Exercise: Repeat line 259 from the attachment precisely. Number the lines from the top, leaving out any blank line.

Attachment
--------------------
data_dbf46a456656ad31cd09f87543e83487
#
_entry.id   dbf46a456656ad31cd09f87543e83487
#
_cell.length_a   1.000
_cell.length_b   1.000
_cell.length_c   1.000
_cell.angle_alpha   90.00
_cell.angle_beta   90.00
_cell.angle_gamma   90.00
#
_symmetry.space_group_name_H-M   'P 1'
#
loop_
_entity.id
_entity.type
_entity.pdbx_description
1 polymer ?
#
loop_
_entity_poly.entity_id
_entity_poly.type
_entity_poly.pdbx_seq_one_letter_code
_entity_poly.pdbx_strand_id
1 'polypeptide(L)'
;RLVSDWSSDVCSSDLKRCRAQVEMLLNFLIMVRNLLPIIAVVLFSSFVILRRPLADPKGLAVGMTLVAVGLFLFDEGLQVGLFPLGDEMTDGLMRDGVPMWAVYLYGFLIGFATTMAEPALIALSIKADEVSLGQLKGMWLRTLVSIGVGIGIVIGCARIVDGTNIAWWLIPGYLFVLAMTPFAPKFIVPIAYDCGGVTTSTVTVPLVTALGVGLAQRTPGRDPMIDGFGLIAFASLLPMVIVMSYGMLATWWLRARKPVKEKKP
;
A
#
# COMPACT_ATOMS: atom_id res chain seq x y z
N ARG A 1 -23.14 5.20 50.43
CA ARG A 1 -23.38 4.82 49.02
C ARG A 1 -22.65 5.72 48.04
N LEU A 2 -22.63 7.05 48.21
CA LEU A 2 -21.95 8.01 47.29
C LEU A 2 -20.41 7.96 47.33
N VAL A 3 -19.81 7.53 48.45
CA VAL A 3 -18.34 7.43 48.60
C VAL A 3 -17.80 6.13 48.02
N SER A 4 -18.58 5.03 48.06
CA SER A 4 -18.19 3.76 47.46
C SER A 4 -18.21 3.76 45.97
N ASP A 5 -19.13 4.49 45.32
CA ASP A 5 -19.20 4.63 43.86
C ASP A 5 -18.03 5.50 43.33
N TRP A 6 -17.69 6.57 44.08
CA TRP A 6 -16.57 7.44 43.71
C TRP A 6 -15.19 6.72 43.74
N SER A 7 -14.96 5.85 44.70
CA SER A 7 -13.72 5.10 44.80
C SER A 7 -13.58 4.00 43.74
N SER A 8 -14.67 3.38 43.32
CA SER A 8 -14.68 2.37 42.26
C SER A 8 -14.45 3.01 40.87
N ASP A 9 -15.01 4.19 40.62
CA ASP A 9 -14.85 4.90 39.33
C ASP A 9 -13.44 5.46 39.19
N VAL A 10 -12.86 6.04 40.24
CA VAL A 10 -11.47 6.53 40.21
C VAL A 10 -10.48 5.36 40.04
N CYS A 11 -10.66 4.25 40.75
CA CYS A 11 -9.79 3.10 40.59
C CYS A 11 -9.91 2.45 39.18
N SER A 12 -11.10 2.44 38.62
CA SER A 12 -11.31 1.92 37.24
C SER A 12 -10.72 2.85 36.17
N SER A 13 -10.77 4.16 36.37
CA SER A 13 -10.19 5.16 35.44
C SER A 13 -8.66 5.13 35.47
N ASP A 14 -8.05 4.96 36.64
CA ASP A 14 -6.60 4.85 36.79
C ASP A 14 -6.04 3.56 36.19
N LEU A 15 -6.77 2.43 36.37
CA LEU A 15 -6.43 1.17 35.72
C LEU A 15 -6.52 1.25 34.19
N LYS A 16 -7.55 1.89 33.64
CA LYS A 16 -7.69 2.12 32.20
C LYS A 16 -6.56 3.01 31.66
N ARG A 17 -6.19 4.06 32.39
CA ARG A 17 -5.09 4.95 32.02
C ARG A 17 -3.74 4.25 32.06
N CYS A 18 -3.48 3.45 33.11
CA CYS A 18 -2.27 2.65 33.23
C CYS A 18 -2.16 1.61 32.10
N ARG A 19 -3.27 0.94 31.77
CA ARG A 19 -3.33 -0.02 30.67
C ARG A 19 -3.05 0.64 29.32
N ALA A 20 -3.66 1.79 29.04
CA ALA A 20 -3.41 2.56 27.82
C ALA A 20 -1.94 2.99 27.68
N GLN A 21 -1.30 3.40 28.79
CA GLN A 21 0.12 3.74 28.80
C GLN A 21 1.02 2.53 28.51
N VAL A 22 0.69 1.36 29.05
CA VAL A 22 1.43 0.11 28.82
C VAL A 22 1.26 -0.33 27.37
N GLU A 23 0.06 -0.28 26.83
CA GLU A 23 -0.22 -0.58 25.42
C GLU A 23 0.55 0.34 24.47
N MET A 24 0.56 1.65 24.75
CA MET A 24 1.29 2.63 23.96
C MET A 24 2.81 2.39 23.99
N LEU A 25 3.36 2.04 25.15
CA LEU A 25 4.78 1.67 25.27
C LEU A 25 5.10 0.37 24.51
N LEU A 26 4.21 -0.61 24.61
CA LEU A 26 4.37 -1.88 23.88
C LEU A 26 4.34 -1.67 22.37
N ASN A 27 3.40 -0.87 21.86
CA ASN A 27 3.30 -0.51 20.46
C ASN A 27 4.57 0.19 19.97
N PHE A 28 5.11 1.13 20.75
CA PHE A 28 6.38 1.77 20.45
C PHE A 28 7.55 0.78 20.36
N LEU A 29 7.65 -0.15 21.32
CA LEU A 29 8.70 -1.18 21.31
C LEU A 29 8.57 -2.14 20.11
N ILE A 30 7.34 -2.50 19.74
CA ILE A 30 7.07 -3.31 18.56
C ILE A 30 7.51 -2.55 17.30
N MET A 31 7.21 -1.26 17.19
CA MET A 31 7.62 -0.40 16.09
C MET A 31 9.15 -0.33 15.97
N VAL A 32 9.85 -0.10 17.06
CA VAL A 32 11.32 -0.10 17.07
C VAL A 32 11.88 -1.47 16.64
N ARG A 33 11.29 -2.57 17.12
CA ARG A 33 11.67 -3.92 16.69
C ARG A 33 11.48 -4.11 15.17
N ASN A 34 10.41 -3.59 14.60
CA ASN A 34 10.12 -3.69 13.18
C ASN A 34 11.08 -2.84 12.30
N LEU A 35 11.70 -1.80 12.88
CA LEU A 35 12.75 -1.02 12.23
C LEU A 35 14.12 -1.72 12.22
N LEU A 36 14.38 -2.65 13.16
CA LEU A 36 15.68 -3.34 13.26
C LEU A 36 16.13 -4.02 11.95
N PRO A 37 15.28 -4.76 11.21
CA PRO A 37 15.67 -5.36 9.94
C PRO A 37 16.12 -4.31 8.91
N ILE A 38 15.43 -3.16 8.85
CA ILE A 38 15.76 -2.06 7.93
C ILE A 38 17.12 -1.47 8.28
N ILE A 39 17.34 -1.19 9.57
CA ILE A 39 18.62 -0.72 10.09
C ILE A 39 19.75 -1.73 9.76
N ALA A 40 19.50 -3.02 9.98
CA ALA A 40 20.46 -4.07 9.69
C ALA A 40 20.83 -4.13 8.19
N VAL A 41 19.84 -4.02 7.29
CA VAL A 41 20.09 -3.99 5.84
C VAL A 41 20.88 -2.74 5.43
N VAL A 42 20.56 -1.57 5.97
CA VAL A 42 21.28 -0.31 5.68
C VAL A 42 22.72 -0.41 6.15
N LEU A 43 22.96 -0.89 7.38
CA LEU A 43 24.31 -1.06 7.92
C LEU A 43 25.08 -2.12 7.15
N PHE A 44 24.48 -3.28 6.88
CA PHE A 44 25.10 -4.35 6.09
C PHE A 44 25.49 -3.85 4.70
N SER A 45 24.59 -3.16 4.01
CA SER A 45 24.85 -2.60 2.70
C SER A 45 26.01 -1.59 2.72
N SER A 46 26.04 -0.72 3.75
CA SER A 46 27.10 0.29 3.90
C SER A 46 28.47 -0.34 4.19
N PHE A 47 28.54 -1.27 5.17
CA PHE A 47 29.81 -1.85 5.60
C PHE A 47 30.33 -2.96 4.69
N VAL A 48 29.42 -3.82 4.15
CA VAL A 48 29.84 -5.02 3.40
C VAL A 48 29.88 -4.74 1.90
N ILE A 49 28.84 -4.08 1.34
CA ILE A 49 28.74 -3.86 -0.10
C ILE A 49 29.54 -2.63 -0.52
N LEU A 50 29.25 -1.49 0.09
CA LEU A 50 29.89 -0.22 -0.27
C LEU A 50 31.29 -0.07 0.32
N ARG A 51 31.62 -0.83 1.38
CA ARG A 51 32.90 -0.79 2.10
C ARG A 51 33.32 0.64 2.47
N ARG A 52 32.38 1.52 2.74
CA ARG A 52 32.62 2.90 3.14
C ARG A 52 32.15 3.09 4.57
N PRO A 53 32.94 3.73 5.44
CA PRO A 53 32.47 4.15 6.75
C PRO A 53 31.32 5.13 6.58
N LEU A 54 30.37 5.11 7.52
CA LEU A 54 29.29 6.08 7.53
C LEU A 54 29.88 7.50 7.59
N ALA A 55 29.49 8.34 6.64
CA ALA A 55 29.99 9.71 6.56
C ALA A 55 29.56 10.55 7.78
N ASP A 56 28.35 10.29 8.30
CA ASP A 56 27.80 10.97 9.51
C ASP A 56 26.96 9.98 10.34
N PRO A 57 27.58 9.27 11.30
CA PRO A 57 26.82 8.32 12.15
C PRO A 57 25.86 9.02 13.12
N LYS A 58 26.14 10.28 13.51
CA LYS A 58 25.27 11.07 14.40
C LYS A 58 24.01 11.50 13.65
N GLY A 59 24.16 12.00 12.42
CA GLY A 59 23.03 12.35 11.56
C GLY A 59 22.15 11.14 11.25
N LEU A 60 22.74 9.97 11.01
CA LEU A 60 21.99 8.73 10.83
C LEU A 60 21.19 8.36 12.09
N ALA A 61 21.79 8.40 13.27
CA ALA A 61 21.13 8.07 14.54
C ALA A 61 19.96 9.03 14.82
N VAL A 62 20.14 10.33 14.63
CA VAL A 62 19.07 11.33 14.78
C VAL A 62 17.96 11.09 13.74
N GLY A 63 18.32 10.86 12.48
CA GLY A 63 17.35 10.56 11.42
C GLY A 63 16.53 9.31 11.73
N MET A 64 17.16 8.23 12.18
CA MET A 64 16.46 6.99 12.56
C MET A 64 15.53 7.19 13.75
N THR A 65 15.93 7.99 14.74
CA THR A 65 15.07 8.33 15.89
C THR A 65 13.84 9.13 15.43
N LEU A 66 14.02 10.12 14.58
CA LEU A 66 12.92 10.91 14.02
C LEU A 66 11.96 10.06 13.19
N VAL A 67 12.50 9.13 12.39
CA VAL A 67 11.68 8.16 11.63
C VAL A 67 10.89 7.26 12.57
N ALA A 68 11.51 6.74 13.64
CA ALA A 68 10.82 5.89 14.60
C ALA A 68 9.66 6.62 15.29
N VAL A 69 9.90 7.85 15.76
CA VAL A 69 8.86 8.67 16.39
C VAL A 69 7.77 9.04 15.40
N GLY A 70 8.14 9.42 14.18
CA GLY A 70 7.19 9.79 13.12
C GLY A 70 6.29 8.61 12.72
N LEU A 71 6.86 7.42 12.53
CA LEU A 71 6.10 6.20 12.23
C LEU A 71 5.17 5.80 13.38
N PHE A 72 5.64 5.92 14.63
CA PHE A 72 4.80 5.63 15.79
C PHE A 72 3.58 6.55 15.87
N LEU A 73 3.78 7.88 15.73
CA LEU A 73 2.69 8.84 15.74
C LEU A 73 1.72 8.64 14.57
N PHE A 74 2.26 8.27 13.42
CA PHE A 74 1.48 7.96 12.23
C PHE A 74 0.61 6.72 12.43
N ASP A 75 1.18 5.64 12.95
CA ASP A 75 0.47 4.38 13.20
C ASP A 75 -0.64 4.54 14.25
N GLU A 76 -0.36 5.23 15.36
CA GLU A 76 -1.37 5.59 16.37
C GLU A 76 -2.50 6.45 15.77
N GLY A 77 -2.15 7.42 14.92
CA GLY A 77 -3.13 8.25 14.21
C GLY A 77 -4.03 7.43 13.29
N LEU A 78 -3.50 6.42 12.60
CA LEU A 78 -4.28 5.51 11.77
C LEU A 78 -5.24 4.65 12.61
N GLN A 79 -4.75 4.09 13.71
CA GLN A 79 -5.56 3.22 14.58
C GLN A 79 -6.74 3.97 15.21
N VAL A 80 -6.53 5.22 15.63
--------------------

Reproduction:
N GLY A 77 -2.15 7.42 14.92